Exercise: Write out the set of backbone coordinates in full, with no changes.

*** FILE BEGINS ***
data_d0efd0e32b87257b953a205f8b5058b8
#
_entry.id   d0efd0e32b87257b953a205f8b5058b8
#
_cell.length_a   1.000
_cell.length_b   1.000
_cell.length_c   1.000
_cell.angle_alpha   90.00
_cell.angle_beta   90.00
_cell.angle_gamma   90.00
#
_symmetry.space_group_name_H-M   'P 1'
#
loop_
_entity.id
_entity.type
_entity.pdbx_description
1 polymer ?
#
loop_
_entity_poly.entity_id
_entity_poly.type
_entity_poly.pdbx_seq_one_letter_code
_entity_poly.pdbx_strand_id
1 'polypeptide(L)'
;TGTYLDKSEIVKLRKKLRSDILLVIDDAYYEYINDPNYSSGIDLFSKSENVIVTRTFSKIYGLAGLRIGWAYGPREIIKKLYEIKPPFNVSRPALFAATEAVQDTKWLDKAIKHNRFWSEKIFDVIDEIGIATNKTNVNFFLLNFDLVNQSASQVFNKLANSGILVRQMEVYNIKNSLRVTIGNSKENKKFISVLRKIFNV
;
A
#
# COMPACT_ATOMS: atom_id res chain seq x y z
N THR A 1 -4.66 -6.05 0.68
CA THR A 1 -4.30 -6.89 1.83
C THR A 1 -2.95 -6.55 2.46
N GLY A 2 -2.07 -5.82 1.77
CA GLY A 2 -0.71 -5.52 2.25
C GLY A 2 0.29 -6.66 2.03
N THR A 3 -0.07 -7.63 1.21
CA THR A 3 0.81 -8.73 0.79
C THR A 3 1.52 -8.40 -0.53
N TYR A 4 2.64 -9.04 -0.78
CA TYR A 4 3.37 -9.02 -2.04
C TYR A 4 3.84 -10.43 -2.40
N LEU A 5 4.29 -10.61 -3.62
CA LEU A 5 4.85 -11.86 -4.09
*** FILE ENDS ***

data_d0efd0e32b87257b953a205f8b5058b8
#
_entry.id   d0efd0e32b87257b953a205f8b5058b8
#
_cell.length_a   1.000
_cell.length_b   1.000
_cell.length_c   1.000
_cell.angle_alpha   90.00
_cell.angle_beta   90.00
_cell.angle_gamma   90.00
#
_symmetry.space_group_name_H-M   'P 1'
#
loop_
_entity.id
_entity.type
_entity.pdbx_description
1 polymer ?
#
loop_
_entity_poly.entity_id
_entity_poly.type
_entity_poly.pdbx_seq_one_letter_code
_entity_poly.pdbx_strand_id
1 'polypeptide(L)'
;TGTYLDKSEIVKLRKKLRSDILLVIDDAYYEYINDPNYSSGIDLFSKSENVIVTRTFSKIYGLAGLRIGWAYGPREIIKKLYEIKPPFNVSRPALFAATEAVQDTKWLDKAIKHNRFWSEKIFDVIDEIGIATNKTNVNFFLLNFDLVNQSASQVFNKLANSGILVRQMEVYNIKNSLRVTIGNSKENKKFISVLRKIFNV
;
A
#
# COMPACT_ATOMS: atom_id res chain seq x y z
N THR A 1 -4.66 -6.05 0.68
CA THR A 1 -4.30 -6.89 1.83
C THR A 1 -2.95 -6.55 2.46
N GLY A 2 -2.07 -5.82 1.77
CA GLY A 2 -0.71 -5.52 2.25
C GLY A 2 0.29 -6.66 2.03
N THR A 3 -0.07 -7.63 1.21
CA THR A 3 0.81 -8.73 0.79
C THR A 3 1.52 -8.40 -0.53
N TYR A 4 2.64 -9.04 -0.78
CA TYR A 4 3.37 -9.02 -2.04
C TYR A 4 3.84 -10.43 -2.40
N LEU A 5 4.29 -10.61 -3.62
CA LEU A 5 4.85 -11.86 -4.09